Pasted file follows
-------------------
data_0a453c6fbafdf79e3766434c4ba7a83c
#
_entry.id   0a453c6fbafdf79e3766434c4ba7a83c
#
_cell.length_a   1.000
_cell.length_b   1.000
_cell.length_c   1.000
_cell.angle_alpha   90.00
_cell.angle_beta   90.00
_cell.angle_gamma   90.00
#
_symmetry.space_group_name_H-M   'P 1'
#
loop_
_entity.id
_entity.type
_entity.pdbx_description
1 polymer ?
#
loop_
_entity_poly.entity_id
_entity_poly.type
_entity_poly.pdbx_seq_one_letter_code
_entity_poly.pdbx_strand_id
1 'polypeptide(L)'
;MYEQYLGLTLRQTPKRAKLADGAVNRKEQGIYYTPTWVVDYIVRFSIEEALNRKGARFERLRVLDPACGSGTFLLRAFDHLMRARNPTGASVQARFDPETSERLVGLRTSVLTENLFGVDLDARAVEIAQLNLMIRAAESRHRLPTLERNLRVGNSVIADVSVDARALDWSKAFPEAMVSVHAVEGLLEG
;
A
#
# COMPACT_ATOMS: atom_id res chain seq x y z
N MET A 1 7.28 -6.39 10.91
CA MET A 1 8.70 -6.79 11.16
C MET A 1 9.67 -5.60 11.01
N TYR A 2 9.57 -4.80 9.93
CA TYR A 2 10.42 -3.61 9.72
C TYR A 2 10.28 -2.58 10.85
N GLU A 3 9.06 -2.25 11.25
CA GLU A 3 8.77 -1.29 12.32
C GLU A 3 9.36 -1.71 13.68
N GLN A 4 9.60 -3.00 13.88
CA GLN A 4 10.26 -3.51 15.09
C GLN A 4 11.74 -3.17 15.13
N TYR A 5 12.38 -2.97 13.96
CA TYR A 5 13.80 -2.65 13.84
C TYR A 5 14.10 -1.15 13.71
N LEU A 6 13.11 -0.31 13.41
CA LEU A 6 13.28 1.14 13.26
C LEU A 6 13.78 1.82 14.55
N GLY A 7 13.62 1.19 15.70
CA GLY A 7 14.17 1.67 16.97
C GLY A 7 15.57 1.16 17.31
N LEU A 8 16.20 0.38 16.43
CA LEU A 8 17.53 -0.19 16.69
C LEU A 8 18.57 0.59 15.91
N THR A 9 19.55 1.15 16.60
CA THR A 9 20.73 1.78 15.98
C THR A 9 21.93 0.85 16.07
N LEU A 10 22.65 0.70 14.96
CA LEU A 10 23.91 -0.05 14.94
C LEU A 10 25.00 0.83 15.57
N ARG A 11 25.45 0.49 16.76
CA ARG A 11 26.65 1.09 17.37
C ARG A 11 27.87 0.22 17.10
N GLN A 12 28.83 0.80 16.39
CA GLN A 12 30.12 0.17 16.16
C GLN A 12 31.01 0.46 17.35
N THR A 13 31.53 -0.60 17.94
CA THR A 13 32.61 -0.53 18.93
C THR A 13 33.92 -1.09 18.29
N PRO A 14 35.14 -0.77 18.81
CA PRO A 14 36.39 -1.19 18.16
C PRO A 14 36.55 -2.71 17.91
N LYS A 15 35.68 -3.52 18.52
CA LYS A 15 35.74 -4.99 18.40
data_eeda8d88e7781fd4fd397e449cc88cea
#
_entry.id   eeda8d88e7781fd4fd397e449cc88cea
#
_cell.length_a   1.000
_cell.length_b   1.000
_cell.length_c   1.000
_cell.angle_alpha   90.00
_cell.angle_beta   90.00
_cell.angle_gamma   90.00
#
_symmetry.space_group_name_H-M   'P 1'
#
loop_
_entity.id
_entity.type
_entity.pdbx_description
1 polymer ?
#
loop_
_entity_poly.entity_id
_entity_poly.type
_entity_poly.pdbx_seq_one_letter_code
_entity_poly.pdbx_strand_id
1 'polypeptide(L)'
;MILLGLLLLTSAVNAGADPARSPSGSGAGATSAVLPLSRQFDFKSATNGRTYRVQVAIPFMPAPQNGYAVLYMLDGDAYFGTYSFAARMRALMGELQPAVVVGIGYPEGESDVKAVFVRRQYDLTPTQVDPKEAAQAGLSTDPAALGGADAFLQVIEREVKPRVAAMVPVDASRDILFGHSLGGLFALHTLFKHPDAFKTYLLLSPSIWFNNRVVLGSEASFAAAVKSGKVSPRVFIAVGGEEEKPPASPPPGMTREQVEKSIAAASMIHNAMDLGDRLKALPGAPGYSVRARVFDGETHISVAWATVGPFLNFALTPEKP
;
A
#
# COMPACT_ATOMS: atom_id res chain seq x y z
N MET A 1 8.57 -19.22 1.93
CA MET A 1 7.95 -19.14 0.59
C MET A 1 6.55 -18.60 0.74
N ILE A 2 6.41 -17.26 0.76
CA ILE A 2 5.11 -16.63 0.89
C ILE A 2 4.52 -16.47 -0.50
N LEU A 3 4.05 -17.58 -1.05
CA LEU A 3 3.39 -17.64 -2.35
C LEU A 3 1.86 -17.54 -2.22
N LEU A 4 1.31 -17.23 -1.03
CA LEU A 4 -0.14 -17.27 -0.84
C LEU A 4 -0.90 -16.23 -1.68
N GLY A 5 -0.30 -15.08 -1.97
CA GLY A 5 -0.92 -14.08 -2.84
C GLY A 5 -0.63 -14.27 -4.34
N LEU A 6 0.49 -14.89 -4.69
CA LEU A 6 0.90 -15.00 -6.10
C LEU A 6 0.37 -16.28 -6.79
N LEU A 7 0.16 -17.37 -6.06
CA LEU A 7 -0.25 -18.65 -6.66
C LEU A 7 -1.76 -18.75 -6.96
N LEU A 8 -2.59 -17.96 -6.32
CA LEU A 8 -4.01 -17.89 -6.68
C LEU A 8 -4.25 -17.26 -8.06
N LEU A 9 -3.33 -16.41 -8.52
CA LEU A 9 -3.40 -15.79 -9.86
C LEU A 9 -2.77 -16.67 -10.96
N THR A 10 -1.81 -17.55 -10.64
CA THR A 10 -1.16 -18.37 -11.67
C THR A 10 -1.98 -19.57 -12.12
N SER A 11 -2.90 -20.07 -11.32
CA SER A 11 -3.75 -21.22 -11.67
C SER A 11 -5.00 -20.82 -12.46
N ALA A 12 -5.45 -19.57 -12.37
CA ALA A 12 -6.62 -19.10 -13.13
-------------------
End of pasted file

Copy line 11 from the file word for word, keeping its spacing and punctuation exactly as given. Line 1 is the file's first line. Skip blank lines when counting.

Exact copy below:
#